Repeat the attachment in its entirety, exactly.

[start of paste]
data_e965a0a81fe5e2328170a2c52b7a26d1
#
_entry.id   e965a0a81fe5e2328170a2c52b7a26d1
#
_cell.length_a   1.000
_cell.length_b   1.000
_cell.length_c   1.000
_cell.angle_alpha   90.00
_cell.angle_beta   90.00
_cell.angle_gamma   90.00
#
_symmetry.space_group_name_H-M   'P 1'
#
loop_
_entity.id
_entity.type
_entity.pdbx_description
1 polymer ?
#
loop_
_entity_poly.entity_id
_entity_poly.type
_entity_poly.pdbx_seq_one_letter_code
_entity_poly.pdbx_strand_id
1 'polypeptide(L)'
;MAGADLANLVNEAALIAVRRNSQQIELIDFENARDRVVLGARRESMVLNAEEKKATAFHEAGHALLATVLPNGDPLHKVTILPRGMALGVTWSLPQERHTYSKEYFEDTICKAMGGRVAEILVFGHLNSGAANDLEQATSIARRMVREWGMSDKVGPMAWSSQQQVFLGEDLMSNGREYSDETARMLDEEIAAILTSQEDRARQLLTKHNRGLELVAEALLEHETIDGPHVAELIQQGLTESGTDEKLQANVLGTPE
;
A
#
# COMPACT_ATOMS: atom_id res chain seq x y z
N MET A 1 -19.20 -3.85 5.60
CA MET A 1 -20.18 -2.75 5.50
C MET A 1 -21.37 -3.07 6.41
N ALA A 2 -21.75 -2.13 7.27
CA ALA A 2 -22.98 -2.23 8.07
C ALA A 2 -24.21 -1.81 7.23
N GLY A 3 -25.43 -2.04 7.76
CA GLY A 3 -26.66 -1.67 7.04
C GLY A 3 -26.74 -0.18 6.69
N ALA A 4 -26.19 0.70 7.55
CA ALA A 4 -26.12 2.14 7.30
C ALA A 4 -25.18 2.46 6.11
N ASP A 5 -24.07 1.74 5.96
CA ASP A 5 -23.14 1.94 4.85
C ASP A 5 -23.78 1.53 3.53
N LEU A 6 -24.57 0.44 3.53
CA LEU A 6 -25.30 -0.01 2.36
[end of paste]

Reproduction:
data_e965a0a81fe5e2328170a2c52b7a26d1
#
_entry.id   e965a0a81fe5e2328170a2c52b7a26d1
#
_cell.length_a   1.000
_cell.length_b   1.000
_cell.length_c   1.000
_cell.angle_alpha   90.00
_cell.angle_beta   90.00
_cell.angle_gamma   90.00
#
_symmetry.space_group_name_H-M   'P 1'
#
loop_
_entity.id
_entity.type
_entity.pdbx_description
1 polymer ?
#
loop_
_entity_poly.entity_id
_entity_poly.type
_entity_poly.pdbx_seq_one_letter_code
_entity_poly.pdbx_strand_id
1 'polypeptide(L)'
;MAGADLANLVNEAALIAVRRNSQQIELIDFENARDRVVLGARRESMVLNAEEKKATAFHEAGHALLATVLPNGDPLHKVTILPRGMALGVTWSLPQERHTYSKEYFEDTICKAMGGRVAEILVFGHLNSGAANDLEQATSIARRMVREWGMSDKVGPMAWSSQQQVFLGEDLMSNGREYSDETARMLDEEIAAILTSQEDRARQLLTKHNRGLELVAEALLEHETIDGPHVAELIQQGLTESGTDEKLQANVLGTPE
;
A
#
# COMPACT_ATOMS: atom_id res chain seq x y z
N MET A 1 -19.20 -3.85 5.60
CA MET A 1 -20.18 -2.75 5.50
C MET A 1 -21.37 -3.07 6.41
N ALA A 2 -21.75 -2.13 7.27
CA ALA A 2 -22.98 -2.23 8.07
C ALA A 2 -24.21 -1.81 7.23
N GLY A 3 -25.43 -2.04 7.76
CA GLY A 3 -26.66 -1.67 7.04
C GLY A 3 -26.74 -0.18 6.69
N ALA A 4 -26.19 0.70 7.55
CA ALA A 4 -26.12 2.14 7.30
C ALA A 4 -25.18 2.46 6.11
N ASP A 5 -24.07 1.74 5.96
CA ASP A 5 -23.14 1.94 4.85
C ASP A 5 -23.78 1.53 3.53
N LEU A 6 -24.57 0.44 3.53
CA LEU A 6 -25.30 -0.01 2.36